Bonus tracks for both releases:

Face Value Bonus Tracks:
1. “Misunderstanding” – Live
2. “If Leaving Me Is Easy” – Live*
3. “In The Air Tonight” – Live*
4. “Behind The Lines” – Live*
5. “The Roof Is Leaking” – Demo*
6. “Hand In Hand” – Live*
7. “I Missed Again” – Live*
8. “….And So To F” – Live*
9. “This Must Be Love” – Demo*
10. “Please Don’t Ask” – Demo*
11. “Misunderstanding” – Demo*
12. “Against All Odds” – Demo

Both Sides Bonus Tracks:
1. “Take Me With You”
2. “Both Sides Of The Story” – Live*
3. “Can’t Turn Back The Years” – Live*
4. “Survivors” – Live*
5. “Everyday” – Live*
6. “We Wait And We Wonder” – Live*
7. “Can’t Find My Way” – Demo*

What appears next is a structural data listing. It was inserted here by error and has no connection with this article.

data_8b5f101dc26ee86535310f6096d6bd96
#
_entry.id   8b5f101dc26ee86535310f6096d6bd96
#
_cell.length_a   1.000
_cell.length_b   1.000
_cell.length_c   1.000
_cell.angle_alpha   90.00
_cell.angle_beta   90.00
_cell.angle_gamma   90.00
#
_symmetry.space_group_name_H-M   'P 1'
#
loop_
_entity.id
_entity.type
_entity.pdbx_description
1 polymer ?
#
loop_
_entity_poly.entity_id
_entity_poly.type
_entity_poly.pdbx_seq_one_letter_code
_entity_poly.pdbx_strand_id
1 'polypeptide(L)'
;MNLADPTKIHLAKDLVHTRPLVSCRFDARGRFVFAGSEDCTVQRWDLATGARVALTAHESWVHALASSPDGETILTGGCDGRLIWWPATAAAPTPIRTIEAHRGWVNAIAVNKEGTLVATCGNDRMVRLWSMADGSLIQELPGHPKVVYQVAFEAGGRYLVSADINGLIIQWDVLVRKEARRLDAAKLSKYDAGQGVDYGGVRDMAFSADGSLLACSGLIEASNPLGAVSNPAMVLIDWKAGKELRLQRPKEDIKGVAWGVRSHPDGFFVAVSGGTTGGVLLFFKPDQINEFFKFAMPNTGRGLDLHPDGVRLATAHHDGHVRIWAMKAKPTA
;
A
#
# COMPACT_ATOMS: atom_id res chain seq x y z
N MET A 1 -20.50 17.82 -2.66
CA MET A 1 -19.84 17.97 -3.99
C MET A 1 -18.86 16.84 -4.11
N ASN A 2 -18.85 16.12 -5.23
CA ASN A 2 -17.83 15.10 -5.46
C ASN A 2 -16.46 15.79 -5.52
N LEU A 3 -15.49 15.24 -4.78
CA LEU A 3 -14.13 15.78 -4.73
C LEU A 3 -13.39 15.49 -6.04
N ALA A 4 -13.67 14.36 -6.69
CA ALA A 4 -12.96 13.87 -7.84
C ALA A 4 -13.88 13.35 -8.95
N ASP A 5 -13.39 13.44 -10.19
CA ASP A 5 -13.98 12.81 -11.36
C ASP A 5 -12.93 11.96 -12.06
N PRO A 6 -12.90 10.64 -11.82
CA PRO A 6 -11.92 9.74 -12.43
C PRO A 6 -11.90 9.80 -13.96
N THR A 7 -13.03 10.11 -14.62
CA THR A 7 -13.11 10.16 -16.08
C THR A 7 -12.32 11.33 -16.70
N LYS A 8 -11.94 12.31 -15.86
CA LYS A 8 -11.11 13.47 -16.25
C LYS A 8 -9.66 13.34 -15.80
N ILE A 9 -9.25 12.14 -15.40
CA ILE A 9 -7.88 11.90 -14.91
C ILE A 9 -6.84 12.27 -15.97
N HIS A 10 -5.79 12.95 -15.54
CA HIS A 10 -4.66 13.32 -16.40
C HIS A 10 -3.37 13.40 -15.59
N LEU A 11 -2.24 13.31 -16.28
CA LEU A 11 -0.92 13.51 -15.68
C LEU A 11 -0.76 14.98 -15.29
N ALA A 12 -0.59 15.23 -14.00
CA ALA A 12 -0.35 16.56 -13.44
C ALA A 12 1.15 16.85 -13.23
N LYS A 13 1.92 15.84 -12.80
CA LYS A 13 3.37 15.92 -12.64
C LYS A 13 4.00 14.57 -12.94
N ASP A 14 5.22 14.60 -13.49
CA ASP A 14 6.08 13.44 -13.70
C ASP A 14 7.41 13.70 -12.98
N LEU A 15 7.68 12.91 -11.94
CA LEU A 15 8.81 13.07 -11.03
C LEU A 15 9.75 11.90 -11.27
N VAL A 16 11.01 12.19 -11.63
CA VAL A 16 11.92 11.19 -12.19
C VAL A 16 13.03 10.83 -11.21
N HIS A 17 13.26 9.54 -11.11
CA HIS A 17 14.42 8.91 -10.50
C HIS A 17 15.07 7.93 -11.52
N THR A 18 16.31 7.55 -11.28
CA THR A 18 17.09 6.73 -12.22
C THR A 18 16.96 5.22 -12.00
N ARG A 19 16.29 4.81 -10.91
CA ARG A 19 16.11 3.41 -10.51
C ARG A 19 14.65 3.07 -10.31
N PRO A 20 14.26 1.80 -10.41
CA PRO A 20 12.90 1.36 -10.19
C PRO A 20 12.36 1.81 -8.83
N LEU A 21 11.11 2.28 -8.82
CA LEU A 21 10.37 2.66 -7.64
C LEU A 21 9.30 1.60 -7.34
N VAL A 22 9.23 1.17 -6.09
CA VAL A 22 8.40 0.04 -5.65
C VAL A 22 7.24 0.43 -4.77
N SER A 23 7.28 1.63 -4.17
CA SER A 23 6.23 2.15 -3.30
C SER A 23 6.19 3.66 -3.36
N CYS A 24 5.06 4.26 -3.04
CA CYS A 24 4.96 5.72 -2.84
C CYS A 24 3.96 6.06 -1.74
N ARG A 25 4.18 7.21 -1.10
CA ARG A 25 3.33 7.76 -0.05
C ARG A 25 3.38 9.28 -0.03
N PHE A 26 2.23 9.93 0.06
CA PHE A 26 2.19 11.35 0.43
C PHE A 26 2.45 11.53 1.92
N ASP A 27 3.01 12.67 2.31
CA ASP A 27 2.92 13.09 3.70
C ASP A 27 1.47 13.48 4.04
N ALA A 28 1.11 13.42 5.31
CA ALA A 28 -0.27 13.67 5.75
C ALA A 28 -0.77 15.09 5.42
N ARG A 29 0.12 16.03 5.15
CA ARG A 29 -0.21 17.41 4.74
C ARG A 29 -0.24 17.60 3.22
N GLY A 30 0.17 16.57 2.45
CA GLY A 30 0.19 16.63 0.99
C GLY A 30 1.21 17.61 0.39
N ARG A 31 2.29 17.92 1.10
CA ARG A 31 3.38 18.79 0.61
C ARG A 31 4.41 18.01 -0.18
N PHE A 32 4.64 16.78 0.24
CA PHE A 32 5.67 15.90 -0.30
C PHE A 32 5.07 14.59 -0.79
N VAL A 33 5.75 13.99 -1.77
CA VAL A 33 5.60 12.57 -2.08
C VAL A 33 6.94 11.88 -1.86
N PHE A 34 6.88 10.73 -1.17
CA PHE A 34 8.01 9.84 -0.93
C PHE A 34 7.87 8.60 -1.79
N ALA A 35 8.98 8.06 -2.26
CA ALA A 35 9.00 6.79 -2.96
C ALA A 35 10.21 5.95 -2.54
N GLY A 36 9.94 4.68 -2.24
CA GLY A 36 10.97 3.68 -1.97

8. “I’ve Been Trying”
9. “Both Sides Of The Story”
10. “Hero” – Demo
* Previously unreleased on CD

Book Review – THE FINAL SILENCE (2014) by Stuart Neville

THE FINAL SILENCE by STUART NEVILLE (2014, Vintage, 336pp) ∗∗∗∗
      Blurb: Rea Carlisle has inherited a house from an uncle she never knew. It doesn’t take her long to clear out the dead man’s remaining possessions, but one room remains stubbornly locked. When Rea finally forces it open she discovers inside a chair, a table – and a leather-bound book. Inside its pages are locks of hair, fingernails: a catalogue of victims.
Horrified, Rea wants to go straight to the police but when her family intervene, fearing the damage it could cause to her father’s political career, Rea turns to the only person she can think of: DI Jack Lennon. But Lennon is facing his own problems. Suspended from the force and hounded by DCI Serena Flanagan, the toughest cop he’s ever faced, Lennon must unlock the secrets of a dead man’s terrifying journal.